# 4x4 matrix triangles or individual verts?

This topic is 4785 days old which is more than the 365 day threshold we allow for new replies. Please post a new topic.

## Recommended Posts

I am wondering if 4x4 matricies typically contain values for a single vertex, or does the matrix define a triangle (3 verts). I would assume that since its 4x4 it would contain vert info for a complete triangle.

##### Share on other sites
Matrices generally store transformation information which are then applied to an arbitrary number of vertices. A matrix by itself can store scaling, sheer, rotation and translation, but inherently does not store point information.

##### Share on other sites
I'm by no means an expert :), but I think that most people use a 4D vector or 3D to contain a vertex individually (most likely 1) and then use a 4x4 matrix vector to descibe operations done on that vector. Though, I suppose any vector , say (1, 1, 1, 1) can be broken down into

1 0 0 0
0 1 0 0
0 0 1 0
0 0 0 1

##### Share on other sites
Got beat by SiCrane. :(

##### Share on other sites
So verts aren't stored in matrix form when manipulating them? Let's say I have a triangle with the following points:

PX0 = 4, PY0 = 9, PZ0 = 1
PX1 = 0, PY1 = 0, PZ1 = 0
PX2 = 7, PY2 = 5, PZ2 = 2

Are they, if this is how verts are organized when manupilating them, arranged like so:

P0 P1 P2 n

X 4 0 7 0
Y 9 0 5 0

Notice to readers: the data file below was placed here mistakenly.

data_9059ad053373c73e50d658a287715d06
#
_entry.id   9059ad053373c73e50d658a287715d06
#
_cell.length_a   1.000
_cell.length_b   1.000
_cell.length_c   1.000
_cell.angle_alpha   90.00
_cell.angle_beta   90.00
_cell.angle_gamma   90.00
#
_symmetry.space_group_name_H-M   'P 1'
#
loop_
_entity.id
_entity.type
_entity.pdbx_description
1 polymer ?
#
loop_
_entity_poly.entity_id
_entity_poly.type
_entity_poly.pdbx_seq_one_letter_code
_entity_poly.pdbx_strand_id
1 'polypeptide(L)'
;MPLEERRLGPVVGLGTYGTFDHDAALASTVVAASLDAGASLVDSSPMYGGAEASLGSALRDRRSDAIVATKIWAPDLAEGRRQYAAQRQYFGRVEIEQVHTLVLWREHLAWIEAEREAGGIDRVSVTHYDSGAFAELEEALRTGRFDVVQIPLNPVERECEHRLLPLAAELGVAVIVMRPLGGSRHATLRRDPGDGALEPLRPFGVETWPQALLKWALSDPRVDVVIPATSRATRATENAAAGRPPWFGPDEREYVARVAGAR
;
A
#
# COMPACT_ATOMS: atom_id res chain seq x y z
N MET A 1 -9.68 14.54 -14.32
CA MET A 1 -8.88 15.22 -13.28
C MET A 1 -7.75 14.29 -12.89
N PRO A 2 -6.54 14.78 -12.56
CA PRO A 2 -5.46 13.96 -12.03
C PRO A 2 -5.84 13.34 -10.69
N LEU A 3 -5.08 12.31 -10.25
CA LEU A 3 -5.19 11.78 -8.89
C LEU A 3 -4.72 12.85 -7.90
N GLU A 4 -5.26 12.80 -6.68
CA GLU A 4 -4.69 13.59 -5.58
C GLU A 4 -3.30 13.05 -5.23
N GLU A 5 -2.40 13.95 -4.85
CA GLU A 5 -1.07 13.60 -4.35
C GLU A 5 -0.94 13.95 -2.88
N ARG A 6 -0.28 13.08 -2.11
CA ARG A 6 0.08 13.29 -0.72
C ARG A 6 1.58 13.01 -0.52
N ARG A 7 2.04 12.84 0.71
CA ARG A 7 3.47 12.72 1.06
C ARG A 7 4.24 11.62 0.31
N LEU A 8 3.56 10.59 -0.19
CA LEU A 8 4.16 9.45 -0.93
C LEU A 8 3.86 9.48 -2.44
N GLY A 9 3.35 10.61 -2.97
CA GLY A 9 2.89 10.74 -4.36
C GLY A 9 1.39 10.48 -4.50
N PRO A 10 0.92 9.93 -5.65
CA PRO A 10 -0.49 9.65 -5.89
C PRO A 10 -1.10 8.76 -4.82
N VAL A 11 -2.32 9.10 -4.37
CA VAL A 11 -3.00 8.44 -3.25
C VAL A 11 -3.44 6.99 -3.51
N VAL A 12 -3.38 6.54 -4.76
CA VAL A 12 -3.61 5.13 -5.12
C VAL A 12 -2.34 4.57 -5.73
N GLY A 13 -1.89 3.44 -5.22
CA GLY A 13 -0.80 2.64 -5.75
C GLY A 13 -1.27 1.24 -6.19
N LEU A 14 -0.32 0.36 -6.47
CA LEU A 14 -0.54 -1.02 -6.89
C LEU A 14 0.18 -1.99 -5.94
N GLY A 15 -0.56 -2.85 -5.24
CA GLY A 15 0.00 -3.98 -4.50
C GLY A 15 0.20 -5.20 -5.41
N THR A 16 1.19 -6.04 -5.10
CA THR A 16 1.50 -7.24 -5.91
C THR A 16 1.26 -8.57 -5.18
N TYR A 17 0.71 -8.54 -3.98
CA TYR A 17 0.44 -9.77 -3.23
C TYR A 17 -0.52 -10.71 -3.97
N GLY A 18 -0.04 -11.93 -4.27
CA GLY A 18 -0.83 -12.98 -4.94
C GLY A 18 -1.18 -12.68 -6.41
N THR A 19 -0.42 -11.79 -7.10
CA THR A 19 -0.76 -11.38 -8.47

Z 1 0 2 0
n 0 0 0 0

##### Share on other sites
A vertex is treated as a vector that is multiplied by the matrix. While you can batch vertex multiplication by storing multiple vertices in a matrix before being multiplied by the transformation matrix, the mathematics are no different than interpreting each as a single vector and multiplying them in turn.

##### Share on other sites
Thanks for the clarification. I'll go and experiment with it and see what I get but I'm sure I will be back with more silly questions about it.

##### Share on other sites
Quote:
 Original post by CaitlinAre they, if this is how verts are organized when manupilating them, arranged like so: P0 P1 P2 nX 4 0 7 0Y 9 0 5 0Z 1 0 2 0n 0 0 0 0

Ok, the way this is put is a bit confusing to me, but I'll try and see if I can answer it with this general explanation.

if you had three points, say (4, 0, 7) (9, 0, 5) and (1, 0, 2) and you wanted to do something to them , you would manipulate them by applying a 4D matrix to them. This gets kinda tricky because those things have only three points. I don't want to confuse you more (because I was in this boat a little bit ago), but most people usually just add a "1" to those 3d points at the end (4, 0, 7, 1), etc. Now, say you wanted to do something to those vertices. You would just simply apply whatever transormation you like to each one.

here, in example, is something I use in my own code to modify a vertex:

[source lang="cpp"SHYR_INLINE ShyrVec3 ShyrMat3::operator*( const ShyrVec3 &vec ) const {	return ShyrVec3( 		mat[ 0 ].x * vec.x + mat[ 1 ].x * vec.y + mat[ 2 ].x * vec.z,		mat[ 0 ].y * vec.x + mat[ 1 ].y * vec.y + mat[ 2 ].y * vec.z,		mat[ 0 ].z * vec.x + mat[ 1 ].z * vec.y + mat[ 2 ].z * vec.z );}

Granted, this example is just a 3D matrix and 3D vector, but you could apply the concept to anything. This Matrix transforms the vector by multiplying it by whatever I want.

If you would like some references, check these out:

http://www.gamedev.net/reference/articles/article695.asp

http://www.upl.cs.wisc.edu/~psilord/docs/local_axis.html

The second is a bit tricky to follow, but very informative. Let me know if I can help you anymore in any way.

##### Share on other sites
Oh, ok thanks. That's how I thought it worked, and had it working before, but then confused myself. :)

1. 1
2. 2
3. 3
4. 4
Rutin
12
5. 5

• 26
• 10
• 9
• 9
• 11
• ### Forum Statistics

• Total Topics
633694
• Total Posts
3013378
×